Ask a Coach!: Benefits of Training Past Failure

PHOENIX, Arizona, October 1. RESIDENT expert coach Tyler Fenwick, associate coach for men's and women's swimming and diving at the University of Tennessee, responds to questions in the Ask A Coach! series here on SwimmingWorld.com.

Today, he responds to a question regarding repeats and intervals. He also fields a fun question regarding his trademark tan.

1) Is there a benefit to giving a swimmer a large number of repeats and leaving the interval the same even after swimmers are missing it? — Waterboy
There is certainly a benefit to giving a swimmer a large number of repeats and leaving the interval the same, even after swimmers prove unable to maintain it.

For any practice, set or repetition, one of the main goals for any athlete should be to remain mentally and physically engaged. One of the primary responsibilities of a coach is to make sure that their athletes understand the purpose of the tasks they are performing and recognize how these tasks fit into their overall progression.

Depending on the design of a set of repeats there are a multitude of benefits an athlete can derive both physically and mentally. At times an interval may be tough to maintain and athletes will miss it. In these situations, despite failing to make a base, if an athlete remains engaged and is continuing to work to meet the goals of the set, progress is still being made.

I've had many “long” sets of an hour or more where athletes missed bases from the beginning but continued to swim. Where many times I would change the base or give them a repeat off so they could join the rest of the group, there are many times I have asked someone to continue to swim and do their best. Aerobically they improved from the continuous swimming and the next time a repeat set popped up on the practice log there was added motivation to be able to keep up with their teammates.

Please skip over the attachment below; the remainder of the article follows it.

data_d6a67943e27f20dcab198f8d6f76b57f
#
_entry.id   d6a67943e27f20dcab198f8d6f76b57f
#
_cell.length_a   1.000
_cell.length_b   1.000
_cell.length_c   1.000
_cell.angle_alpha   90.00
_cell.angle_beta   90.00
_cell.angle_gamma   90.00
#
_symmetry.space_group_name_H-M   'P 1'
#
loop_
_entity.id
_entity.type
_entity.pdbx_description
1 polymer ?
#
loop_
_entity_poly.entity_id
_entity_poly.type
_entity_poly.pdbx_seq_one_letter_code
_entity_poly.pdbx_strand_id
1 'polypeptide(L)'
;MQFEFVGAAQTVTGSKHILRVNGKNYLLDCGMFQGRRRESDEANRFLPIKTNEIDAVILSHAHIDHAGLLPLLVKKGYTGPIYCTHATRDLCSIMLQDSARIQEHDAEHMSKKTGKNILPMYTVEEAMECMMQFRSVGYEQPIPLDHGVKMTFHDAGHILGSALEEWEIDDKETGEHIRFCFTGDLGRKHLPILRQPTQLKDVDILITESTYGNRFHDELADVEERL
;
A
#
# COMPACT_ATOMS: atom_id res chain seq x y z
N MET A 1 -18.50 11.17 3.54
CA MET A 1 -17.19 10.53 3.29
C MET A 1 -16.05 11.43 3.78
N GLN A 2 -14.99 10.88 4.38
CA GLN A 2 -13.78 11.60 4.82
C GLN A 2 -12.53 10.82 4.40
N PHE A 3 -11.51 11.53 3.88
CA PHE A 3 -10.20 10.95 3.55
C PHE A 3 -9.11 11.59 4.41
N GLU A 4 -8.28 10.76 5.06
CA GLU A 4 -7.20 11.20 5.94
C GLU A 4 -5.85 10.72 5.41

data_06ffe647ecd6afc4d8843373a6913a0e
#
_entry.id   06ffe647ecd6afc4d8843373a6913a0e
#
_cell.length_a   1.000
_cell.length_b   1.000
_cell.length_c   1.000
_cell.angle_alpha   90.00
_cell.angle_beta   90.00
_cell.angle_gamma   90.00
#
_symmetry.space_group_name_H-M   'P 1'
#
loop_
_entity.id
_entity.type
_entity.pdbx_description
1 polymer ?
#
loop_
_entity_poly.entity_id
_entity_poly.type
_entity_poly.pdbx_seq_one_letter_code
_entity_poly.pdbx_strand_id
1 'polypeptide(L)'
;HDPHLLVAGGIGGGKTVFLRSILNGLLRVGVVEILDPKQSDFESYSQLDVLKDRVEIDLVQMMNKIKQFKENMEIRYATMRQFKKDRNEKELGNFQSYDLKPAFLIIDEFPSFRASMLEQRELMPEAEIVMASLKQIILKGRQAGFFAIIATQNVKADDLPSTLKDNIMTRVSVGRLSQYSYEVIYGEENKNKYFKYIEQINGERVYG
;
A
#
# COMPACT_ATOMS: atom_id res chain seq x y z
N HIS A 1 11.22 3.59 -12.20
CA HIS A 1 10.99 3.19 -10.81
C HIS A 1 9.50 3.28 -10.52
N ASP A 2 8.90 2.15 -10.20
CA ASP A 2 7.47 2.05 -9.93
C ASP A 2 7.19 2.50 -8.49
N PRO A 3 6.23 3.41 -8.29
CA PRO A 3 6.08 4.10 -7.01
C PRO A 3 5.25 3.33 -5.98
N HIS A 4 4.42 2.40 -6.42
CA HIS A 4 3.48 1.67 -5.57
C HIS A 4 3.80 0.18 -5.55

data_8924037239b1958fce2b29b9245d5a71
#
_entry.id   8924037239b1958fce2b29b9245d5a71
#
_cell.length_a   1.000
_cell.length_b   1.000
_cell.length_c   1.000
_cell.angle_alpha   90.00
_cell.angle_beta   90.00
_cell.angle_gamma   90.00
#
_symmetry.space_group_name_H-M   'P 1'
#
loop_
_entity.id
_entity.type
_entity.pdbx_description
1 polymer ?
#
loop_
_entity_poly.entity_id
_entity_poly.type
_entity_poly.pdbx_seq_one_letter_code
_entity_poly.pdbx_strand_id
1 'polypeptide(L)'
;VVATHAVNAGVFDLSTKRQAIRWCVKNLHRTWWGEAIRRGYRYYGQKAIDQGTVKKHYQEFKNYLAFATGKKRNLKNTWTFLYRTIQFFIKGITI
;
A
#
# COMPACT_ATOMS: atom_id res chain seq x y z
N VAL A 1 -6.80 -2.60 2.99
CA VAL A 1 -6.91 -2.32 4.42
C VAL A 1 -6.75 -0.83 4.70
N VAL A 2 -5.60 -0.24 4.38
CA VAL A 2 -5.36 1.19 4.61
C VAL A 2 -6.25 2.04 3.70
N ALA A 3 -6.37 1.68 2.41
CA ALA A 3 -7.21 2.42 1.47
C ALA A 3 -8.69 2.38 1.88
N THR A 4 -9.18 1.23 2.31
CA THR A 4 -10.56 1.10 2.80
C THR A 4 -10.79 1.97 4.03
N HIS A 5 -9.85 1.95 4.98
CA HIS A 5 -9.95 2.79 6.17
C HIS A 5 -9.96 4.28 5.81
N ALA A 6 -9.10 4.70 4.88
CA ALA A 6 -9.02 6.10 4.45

Knowing your athletes tendencies is important. There are many reasons that people miss bases. Fatigue, conditioning, preparation, toughness, focus and desire all may play a roll. Identifying the cause and creating a plan to reach your goals is critical.

Sometimes a simple conversation explaining the method behind a coach's madness is all it takes for an athlete to be right back on track. Where the middle of a major repeat set might not be the appropriate time, as a swimmer don't be afraid to find a time to meet with your coach and ask them about their plan. The thought behind their answer might surprise you!

2) How do you stay so tan? — Philly_Tan
I was fortunate enough to coach outside year round while I was at Mission Viejo in Orange County, California. Abundant sunshine was never an issue. Where the weather in Knoxville isn't quite the same, it's been about 85 degrees and sunny since I arrived at Tennessee. We train in an outdoor 50 meter pool for the majority of the year so it's not hard to keep a tan. Suns out, guns out!

Our resident expert coach currently is Tyler Fenwick, Tennessee's Associate Coach for the men's and women's swimming and diving program. Fenwick has coaching experience at both the collegiate and club swimming level. Before moving to Tennessee, he spent three years (2009-12) as the Head Men's National Team coach for the Mission Viejo Nadadores, a premier gold medal club in Mission Viejo, Calif.

In his time with the Nadadores, Fenwick's athletes posted 58 National Age Group top-10 swims, 24 top-three swims and seven #1 ranked swims. His swimmers broke 13 Nadadore club records, four Southern California records and one National Age Group record. This past year alone, two swimmers each made the U.S. National Team, Junior Pan Pacific Team and Junior World Championship Team. Two of his swimmers won gold and bronze medals at the Junior Pan Pacific Championships. To cap it all off, he coached the 5k National Champion at the Open Water National Championships.

If you would like to submit a question to Coach Fenwick, email us or leave a comment below! All swimming-related questions are welcome!

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Author: Archive Team

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